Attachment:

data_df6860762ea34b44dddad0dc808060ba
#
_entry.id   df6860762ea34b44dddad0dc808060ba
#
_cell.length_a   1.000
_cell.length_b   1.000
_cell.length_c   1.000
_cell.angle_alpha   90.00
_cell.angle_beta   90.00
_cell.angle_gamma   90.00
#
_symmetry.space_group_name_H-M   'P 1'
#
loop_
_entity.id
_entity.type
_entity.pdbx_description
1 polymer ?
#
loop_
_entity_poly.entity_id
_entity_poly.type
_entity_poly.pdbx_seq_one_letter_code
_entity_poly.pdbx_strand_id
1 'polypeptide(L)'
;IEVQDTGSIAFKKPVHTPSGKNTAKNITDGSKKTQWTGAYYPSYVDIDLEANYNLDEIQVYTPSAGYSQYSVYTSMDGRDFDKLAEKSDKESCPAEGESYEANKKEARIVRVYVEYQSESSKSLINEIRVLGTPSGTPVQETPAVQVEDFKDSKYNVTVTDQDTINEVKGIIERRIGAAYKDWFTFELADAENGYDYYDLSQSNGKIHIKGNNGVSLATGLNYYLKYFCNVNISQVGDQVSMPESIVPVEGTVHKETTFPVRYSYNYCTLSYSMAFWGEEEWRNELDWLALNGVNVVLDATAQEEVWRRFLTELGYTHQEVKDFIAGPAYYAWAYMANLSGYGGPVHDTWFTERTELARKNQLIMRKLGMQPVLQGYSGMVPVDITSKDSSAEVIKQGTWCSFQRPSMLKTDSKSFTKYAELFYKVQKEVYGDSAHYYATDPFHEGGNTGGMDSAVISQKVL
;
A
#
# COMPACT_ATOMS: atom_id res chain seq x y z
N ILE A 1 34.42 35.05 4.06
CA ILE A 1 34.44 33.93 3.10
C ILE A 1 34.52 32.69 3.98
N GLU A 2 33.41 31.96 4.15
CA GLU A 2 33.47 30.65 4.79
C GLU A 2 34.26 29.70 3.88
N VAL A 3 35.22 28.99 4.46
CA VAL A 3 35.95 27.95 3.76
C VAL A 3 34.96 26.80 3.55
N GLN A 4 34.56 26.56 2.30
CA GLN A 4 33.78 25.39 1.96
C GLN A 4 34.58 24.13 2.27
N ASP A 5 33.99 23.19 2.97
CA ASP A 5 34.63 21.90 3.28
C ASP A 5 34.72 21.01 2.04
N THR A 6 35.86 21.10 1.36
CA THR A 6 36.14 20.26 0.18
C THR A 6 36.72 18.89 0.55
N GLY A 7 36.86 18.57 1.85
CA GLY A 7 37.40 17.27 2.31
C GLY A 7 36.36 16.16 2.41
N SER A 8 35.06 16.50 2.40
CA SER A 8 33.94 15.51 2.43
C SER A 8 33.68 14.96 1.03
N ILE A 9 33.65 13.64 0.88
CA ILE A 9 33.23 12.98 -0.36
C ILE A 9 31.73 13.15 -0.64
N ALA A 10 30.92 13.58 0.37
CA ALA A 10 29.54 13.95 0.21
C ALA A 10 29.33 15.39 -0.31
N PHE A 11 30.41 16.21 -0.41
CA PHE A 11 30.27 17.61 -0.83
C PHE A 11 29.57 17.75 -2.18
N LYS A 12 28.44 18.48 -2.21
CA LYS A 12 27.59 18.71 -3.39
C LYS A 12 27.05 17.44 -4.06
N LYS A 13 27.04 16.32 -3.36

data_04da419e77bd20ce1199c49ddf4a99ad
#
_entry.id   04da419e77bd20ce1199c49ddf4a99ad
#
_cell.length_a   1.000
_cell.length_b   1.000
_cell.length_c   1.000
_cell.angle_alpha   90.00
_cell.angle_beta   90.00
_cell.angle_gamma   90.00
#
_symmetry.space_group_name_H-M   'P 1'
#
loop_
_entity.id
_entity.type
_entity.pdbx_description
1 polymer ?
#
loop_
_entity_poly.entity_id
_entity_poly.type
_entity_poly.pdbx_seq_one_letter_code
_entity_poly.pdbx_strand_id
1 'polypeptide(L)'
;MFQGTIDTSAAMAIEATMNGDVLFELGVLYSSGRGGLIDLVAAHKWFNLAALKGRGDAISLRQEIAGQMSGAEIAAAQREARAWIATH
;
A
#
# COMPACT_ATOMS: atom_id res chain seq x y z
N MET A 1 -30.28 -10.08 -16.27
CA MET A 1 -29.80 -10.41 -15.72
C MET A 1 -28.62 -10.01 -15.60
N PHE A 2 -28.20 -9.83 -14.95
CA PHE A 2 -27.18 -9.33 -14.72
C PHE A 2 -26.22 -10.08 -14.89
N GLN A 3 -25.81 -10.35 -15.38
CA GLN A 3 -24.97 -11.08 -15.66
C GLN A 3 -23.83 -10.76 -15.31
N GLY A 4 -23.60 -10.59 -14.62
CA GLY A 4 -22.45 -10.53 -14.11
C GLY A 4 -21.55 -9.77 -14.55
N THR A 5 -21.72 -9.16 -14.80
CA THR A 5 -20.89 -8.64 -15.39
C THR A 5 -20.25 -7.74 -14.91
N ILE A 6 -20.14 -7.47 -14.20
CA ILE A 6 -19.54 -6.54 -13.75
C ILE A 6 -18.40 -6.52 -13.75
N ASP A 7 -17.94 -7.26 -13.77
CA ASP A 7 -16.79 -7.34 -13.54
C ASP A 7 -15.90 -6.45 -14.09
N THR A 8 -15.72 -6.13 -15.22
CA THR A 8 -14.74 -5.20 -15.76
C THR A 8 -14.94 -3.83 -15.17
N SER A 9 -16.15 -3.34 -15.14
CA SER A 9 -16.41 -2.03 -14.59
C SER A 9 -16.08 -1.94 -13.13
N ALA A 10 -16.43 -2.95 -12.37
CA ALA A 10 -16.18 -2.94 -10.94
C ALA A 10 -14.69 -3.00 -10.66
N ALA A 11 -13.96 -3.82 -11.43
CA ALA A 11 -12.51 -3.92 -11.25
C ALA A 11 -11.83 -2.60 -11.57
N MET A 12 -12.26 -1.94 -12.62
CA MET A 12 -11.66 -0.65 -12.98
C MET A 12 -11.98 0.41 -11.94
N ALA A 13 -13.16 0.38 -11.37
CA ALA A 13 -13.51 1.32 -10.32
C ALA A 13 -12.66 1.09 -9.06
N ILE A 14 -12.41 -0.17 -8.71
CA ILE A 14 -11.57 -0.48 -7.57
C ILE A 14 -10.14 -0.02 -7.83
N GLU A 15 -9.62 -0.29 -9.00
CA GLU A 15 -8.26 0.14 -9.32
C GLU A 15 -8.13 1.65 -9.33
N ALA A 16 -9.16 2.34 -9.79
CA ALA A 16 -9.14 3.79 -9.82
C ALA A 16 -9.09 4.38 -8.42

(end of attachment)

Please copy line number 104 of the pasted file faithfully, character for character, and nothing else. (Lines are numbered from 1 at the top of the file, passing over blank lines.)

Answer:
N GLN A 3 -25.81 -10.35 -15.38